Mental health is being talked about more than ever. We are reducing stigma a little bit at a time. Self care and Wellness are concepts that are taking hold in many parts of our culture and even in many workplaces. Access to information about various mental illnesses and treatment are widely available. We need these things. Many of these resources and tools have helped to save lives, and increase the wellbeing of people who have struggled for a long time. But, like all good things, these things can be misused and cause real harm.
Self care, meditation, mindfulness, yoga are all things that can bring elements of health and happiness to the lives of people who might otherwise be unable to find peace. Wellness is promoted everywhere by companies, friends, family, social media and government funded campaigns. We can all benefit from wellbeing. But the wellness industry can also be used against us. When companies do not support their employees, denying vacation and sick time, pressuring overtime, understaffing and avoiding provision of full time employment, and instead offer mindfulness workshops, the message is clear: “Any stress you feel is your own fault. We do not intend to change anything we are doing that you feel impacts you negatively.” This takes employers off the hook for fair and humane work expectations. Many places end up creating a culture of “toughness,” implying that working less than overtime, taking sick days when actually sick or taking vacation time, which employees have a right to, in order to invest in one’s family means you are not committed and may be passed up for promotion. Using wellness lingo and trainings to promote an unbalanced and unwell work/life relationship is a distorted use of wellbeing practice.
If you are an employer or are in a workplace that is wanting to use more wellness strategies, make sure that your strategy is looking at the big picture. This includes reasonable productivity expectations, fair wages, limited overtime, guaranteed holidays and well defined policies and procedures to address workplace concerns. These things should take priority over things like mediation, social clubs or yoga groups, etc. but of course, can be in addition to them.
Also check out this interview with author, Ronald Puser about his book “McMindfulness: How Mindfulness Became the New Capitalist Spirituality.”
Couples do similar things to each other when they ignore the requests for addressing issues in the relationship and insist that the other just needs to take better care of themselves in order to resolve issues. Again, for sure people benefit from taking care of themselves and absolutely need to be responsible for doing so, but this is not a substitute for deflect responsibility for issues within the relationship that may need to be addressed by all involved.
Struggling with parenting, your relationship, your mood, or your sense of direction in life? There is a book for that …and a podcast …and a blog …and a video series …and a course. I love all of these things and feel like I live in a golden era where there is endless access to information and strategies, research and inspiration.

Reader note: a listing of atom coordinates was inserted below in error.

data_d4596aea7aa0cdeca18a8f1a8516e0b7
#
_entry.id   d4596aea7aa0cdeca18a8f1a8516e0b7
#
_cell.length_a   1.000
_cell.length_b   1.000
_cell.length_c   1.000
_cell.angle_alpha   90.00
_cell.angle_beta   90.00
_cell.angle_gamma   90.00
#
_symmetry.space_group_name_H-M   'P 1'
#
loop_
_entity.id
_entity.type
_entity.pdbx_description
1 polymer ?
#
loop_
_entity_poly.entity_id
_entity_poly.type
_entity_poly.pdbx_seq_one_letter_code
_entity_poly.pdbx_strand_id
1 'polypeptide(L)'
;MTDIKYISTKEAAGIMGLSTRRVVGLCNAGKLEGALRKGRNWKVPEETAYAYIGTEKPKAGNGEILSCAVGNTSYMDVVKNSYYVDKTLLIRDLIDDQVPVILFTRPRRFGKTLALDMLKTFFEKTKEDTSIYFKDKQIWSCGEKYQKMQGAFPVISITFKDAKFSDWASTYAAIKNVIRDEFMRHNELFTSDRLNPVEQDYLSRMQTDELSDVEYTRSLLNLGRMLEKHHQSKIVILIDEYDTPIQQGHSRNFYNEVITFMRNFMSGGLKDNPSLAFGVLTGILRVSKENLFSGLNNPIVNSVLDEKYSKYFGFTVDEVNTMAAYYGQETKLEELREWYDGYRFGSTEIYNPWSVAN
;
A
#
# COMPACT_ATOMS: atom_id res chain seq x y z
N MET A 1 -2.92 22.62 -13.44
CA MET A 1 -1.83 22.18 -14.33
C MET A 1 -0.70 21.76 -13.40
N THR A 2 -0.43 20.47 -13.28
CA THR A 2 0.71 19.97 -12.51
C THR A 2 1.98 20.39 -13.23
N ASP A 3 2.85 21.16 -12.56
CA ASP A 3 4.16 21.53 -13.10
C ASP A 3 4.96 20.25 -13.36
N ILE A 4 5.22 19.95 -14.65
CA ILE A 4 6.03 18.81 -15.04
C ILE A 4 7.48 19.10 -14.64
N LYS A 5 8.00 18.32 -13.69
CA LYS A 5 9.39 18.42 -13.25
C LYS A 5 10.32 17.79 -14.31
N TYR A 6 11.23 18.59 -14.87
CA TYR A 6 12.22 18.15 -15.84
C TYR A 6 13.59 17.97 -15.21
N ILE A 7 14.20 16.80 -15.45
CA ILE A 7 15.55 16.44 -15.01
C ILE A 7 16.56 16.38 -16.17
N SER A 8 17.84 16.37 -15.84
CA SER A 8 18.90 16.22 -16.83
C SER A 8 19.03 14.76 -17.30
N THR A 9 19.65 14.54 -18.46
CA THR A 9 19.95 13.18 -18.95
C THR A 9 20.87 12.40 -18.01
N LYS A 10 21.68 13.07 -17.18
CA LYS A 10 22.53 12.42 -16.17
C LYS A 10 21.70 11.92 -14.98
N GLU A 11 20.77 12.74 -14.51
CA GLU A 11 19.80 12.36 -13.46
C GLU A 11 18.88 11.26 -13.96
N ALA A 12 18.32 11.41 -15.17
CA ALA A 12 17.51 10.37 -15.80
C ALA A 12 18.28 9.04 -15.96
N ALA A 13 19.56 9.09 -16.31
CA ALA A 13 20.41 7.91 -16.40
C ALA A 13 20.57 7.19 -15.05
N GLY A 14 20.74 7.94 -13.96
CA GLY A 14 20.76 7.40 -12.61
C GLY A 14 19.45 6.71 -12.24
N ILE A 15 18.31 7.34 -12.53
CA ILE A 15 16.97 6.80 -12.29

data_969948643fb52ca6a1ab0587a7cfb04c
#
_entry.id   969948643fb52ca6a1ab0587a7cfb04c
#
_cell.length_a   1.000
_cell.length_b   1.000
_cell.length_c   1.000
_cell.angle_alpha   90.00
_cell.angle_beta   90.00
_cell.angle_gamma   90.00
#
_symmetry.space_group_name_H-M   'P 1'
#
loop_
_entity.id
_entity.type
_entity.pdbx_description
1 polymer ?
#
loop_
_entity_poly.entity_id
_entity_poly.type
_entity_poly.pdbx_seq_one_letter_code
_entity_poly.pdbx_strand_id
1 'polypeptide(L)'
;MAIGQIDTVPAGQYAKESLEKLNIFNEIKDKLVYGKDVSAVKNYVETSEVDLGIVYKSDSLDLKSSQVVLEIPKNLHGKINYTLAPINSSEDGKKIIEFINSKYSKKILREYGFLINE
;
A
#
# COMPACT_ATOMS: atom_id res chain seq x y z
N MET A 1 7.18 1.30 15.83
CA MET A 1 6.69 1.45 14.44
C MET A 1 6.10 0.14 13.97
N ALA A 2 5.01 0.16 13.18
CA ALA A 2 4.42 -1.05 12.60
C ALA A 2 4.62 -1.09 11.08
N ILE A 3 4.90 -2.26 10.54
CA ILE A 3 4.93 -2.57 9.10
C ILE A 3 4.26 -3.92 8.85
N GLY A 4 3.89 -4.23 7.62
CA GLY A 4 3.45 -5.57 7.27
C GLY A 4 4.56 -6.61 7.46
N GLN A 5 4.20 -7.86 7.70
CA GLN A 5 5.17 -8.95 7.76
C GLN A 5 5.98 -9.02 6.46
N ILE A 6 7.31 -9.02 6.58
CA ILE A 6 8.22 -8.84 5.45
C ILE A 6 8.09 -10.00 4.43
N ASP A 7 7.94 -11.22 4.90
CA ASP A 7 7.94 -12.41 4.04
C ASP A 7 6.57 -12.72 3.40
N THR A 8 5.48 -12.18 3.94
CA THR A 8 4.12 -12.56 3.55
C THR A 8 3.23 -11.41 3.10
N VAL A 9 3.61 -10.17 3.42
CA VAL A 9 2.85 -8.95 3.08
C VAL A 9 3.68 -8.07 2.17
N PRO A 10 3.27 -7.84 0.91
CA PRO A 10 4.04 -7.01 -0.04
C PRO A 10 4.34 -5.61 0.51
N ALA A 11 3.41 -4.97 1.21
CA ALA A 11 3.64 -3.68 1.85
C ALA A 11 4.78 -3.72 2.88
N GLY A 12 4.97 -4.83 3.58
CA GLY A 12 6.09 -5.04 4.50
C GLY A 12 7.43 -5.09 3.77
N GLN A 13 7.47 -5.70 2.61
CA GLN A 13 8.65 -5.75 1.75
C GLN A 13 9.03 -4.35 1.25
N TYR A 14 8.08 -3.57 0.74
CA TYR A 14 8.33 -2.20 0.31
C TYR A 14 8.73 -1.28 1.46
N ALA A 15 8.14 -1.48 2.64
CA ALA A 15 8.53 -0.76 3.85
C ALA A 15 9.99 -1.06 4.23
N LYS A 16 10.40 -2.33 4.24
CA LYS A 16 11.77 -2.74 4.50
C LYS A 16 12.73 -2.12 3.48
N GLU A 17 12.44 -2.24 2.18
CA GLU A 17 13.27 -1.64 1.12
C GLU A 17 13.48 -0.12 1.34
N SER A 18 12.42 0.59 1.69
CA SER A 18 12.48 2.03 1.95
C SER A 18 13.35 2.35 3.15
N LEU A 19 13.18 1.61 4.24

With self help, the danger comes with the contradictory information and the lack of context that this information exists in. These authors don’t know you personally, who you are, your history or your context, and their advice, which many be useful to many may not be appropriate to your situation. When things don’t work out, despite our best efforts to do it all right, we assume that it is just us and clearly we are the ones who are ineffectual. Then we give up.
The shame that comes from what feels like a parenting, relationship, or life failure keeps us from talking to others we know who may have experienced the same thing or who might be able to give more specific and appreciate advice for our situation.
The other problem is that people tend to stop trusting their own instincts and rely primarily on distant expert outsiders. Again, these outsiders can be super helpful and I would never say that people shouldn’t look to outside resources (I refer people to these often) but don’t assume that the author know all about you. Try stuff out, if it doesn’t work, consider the possibility that there is more to your context than what the advice addresses and don’t hesitate to talk to others you trust about their life experience in this area and know that there is likely no “one right way” to address an issue.
One of my concerns about diagnosing mental illnesses is it’s presumption that the particular symptoms listed are somehow a sign of an internal problem, as opposed to being a response to an external problem. Of course, a good diagnostician will screen for outside issues, but even the most thorough assessment guide doesn’t always see the bigger picture. I see uses for diagnosis and understand how they can work in peoples favour (giving meaning to what is happening, directing appropriate therapeutic interventions, and allowing for access to funding) but we need, as mental health professionals, and friends and families of loved ones who are struggling with their mental health, to watch out for ways that we might be inadvertently contributing to the problem by ignoring and not addressing context within relationships and society.
Check out On Getting a Mental Health Diagnosis
Most people have heard of Freud, “the father of psychotherapy” who famously reported that many of his patients had been victims of sexual abuse by their fathers or other men, and that the symptoms they were presenting with were a response to this abuse. He backtracked when pressured by a large group of physicians who insisted that these allegations must have been fabricated by women who actually wished that this had happened to them. Freud then attributed his clients’ symptoms to a condition called “Hysteria” a result of women’s “wandering womb” which caused them to behave in erratic ways. He went on to develop theories about the innate desire for children to want to be sexually intimate with the parent of the opposite gender, to further explain what he was hearing from his patients.